Social Security: Past, Present, and Future
Throughout human history, economic security has taken many forms. For the ancient Greeks, it was stockpiling olive oil. Olive oil could be stored for long periods of time; it could also help with nutrition during times of famine. During the Middle Ages, security took the form of guilds and societies that began to pay life insurance benefits to their members.1
Here, we will explore the history and future development of the Social Security program in the United States: the historical background, the current state, and future projections.
The History of Social Security
The US Social Security program was born out of one of the gravest economic crises in the world: the Great Depression. While the Great Depression affected virtually every country in the world, the United States was hit the hardest. The Great Depression came on the heels of the stock market crash of 1929, also called the Great Crash, and it was the third economic collapse the United States had experienced in less than 100 years (the first in the 1840s and the second in the 1890s).
The previous economic crises had given rise to the development of Civil War pensions and company pensions, but neither of them was comprehensive enough to deal with the strife caused by the Great Depression. Following the Great Crash, unemployment rose to above 25%, about 10,000 banks failed, and the GDP fell by almost half, from $105 billion to $55 billion. These economic strains continued in the 1930s, with over millions of people unemployed and most of the elderly population being dependent on someone to care for them.1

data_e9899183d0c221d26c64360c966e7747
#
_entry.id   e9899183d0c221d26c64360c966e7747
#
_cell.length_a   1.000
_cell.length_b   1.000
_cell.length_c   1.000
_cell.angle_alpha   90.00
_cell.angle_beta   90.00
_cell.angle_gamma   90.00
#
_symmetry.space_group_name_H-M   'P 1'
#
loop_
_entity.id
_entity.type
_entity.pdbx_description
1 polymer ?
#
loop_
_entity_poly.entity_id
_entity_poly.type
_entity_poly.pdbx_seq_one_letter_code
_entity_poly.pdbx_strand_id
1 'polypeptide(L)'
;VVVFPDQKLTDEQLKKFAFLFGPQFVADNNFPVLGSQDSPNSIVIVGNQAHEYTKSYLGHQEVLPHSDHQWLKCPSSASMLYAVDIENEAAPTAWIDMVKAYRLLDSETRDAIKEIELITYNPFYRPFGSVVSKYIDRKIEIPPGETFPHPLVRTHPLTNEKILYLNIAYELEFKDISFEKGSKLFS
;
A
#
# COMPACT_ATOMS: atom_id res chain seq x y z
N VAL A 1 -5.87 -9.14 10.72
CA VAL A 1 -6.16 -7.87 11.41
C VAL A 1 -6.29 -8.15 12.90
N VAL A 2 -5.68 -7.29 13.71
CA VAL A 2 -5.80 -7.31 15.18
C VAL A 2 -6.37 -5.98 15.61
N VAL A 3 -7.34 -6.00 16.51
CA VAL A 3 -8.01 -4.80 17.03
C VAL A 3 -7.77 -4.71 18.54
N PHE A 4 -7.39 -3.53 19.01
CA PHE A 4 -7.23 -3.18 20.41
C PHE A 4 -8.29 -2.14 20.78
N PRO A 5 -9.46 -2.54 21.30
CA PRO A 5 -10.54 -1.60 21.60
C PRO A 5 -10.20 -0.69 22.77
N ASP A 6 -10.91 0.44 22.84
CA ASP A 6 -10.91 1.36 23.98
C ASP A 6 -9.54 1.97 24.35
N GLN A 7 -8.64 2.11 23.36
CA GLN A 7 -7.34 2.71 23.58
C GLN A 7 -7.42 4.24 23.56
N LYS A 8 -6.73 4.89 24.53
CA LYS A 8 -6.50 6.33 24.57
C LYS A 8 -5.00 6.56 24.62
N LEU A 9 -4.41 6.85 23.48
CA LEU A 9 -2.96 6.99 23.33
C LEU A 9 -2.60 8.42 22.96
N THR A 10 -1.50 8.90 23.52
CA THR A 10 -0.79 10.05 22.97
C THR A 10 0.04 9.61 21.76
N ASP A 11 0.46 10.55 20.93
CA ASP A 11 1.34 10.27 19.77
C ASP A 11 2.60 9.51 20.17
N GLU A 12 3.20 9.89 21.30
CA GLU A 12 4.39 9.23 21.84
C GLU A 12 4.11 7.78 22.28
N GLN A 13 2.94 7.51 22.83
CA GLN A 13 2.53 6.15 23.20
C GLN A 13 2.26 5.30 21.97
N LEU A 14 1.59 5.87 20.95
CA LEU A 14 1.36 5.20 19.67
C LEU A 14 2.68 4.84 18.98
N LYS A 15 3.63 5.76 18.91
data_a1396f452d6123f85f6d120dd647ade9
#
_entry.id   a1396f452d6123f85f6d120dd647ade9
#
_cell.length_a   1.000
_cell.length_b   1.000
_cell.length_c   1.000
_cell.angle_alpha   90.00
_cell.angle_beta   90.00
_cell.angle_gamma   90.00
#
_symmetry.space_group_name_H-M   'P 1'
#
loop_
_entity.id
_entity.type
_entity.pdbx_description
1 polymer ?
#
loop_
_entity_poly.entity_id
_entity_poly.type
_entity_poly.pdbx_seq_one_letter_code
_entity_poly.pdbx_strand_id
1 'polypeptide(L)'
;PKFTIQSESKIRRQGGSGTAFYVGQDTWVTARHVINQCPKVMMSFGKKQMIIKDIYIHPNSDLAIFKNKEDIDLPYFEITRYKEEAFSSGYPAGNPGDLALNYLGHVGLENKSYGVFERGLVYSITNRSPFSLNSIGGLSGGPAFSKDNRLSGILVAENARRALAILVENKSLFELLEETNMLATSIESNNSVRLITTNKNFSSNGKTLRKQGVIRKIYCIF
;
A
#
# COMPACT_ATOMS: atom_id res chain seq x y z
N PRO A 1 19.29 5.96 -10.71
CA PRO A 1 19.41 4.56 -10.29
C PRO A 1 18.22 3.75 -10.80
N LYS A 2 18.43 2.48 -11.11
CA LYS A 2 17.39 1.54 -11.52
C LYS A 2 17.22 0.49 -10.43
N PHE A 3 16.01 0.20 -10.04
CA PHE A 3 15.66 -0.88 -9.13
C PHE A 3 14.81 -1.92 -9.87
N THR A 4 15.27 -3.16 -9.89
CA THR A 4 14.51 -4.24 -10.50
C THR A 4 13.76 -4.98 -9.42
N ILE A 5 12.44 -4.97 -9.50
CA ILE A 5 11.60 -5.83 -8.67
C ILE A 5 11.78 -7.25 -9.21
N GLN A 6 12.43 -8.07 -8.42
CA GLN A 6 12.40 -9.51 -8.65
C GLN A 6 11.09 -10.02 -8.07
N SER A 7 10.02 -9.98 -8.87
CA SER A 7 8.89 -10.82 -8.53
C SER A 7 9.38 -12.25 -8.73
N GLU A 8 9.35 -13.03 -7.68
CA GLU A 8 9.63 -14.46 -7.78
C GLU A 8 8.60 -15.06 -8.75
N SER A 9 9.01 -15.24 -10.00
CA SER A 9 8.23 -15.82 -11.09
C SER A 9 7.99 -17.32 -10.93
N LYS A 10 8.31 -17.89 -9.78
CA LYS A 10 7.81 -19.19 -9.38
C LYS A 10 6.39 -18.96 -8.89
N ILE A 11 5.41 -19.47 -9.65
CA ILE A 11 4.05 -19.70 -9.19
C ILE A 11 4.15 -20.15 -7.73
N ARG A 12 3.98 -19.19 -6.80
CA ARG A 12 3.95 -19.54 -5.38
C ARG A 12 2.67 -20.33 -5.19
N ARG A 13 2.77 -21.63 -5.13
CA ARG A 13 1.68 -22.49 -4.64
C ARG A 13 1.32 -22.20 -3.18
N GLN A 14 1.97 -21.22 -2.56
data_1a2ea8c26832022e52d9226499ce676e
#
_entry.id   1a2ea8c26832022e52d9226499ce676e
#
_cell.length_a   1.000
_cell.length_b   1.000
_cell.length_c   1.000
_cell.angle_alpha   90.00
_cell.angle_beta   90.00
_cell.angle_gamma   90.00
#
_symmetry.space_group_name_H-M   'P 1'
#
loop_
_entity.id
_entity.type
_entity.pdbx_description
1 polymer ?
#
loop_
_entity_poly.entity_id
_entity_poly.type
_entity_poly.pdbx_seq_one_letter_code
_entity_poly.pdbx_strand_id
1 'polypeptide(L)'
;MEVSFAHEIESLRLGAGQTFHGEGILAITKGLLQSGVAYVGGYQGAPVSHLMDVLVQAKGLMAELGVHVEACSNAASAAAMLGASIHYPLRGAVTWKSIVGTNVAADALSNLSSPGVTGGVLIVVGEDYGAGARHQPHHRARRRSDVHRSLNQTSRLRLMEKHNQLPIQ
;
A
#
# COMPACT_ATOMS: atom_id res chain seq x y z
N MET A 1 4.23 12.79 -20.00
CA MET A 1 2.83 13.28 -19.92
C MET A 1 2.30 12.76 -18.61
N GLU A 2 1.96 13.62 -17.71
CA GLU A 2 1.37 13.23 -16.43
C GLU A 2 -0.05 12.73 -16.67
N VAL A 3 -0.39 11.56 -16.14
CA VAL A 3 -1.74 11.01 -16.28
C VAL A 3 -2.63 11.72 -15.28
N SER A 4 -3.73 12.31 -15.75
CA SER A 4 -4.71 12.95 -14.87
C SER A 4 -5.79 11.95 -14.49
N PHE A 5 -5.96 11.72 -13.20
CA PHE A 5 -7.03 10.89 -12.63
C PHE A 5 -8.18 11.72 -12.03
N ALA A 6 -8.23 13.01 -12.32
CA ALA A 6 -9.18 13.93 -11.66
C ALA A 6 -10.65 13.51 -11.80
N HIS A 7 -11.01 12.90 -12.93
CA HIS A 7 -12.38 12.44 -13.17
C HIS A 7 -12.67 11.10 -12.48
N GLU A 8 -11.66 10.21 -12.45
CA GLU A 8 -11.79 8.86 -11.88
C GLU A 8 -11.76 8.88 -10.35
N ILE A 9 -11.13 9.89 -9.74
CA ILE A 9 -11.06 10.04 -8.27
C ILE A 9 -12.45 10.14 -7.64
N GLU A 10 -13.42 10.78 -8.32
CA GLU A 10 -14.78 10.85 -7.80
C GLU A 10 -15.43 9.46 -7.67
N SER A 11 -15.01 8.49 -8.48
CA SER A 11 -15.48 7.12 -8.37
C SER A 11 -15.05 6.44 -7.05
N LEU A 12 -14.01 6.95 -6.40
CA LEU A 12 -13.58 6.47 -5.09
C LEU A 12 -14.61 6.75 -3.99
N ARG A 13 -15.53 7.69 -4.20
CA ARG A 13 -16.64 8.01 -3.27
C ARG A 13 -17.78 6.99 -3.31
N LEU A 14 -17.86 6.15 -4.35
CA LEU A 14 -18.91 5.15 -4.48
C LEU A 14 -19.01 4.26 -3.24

After several years of continued economic turmoil, President Franklin D. Roosevelt announced his plan to create a Social Security program, and the Social Security Act was officially signed into law on August 14, 1935. The main goal of the Act was to pay retired workers (aged 65 and older) a continuing income and establish several other welfare provisions.1
How Social Security Works Today
Today, Social Security is considered an integral part of most Americans’ retirement strategies. In 2020 alone, 69.8 million Americans received benefits from programs administered by the Social Security Administration (SSA), with 5.8 million new people receiving some form of Social Security in that year alone.2
Social Security is funded largely through payroll taxes on a “pay-as-you-go” model, with the current workforce’s contributions being used to fund the benefits for the current Social Security benefits. The plan, as well as the hope, is that by the time today’s workforce is set to retire, the younger generations will still be contributing to the program to fund Social Security for the next generation of retirees.2
The Future of Social Security The 2021 annual report of the Social Security Board of Trustees announced that funds for Social Security would be exhausted by 2034. This was a year ahead of the projections made in the previous year’s report. While this announcement may seem catastrophic, what this actually means is that cash reserves for the program will be exhausted, and retirees in 2034 could see their benefits reduced to 78%.3,4
It is difficult to say for certain what the future of Social Security will be. The hope is that Congress will act in time to resolve this shortage of funds problem. Regardless of what happens to this program, it is important to make sure that you have other strategies in place for your retirement so that, irrespective of the developments in Washington concerning Social Security, you can enjoy your golden years.
This content is developed from sources believed to be providing accurate information, and provided by Twenty Over Ten. Raymond James is not affiliated with and does not endorse the opinions or services of Twenty Over Ten. Raymond James and its advisors do not offer tax or legal advice. It may not be used for the purpose of avoiding any federal tax penalties. Please consult legal or tax professionals for specific information regarding your individual situation. The opinions expressed and material provided are for general information, and should not be considered a solicitation for the purchase or sale of any security.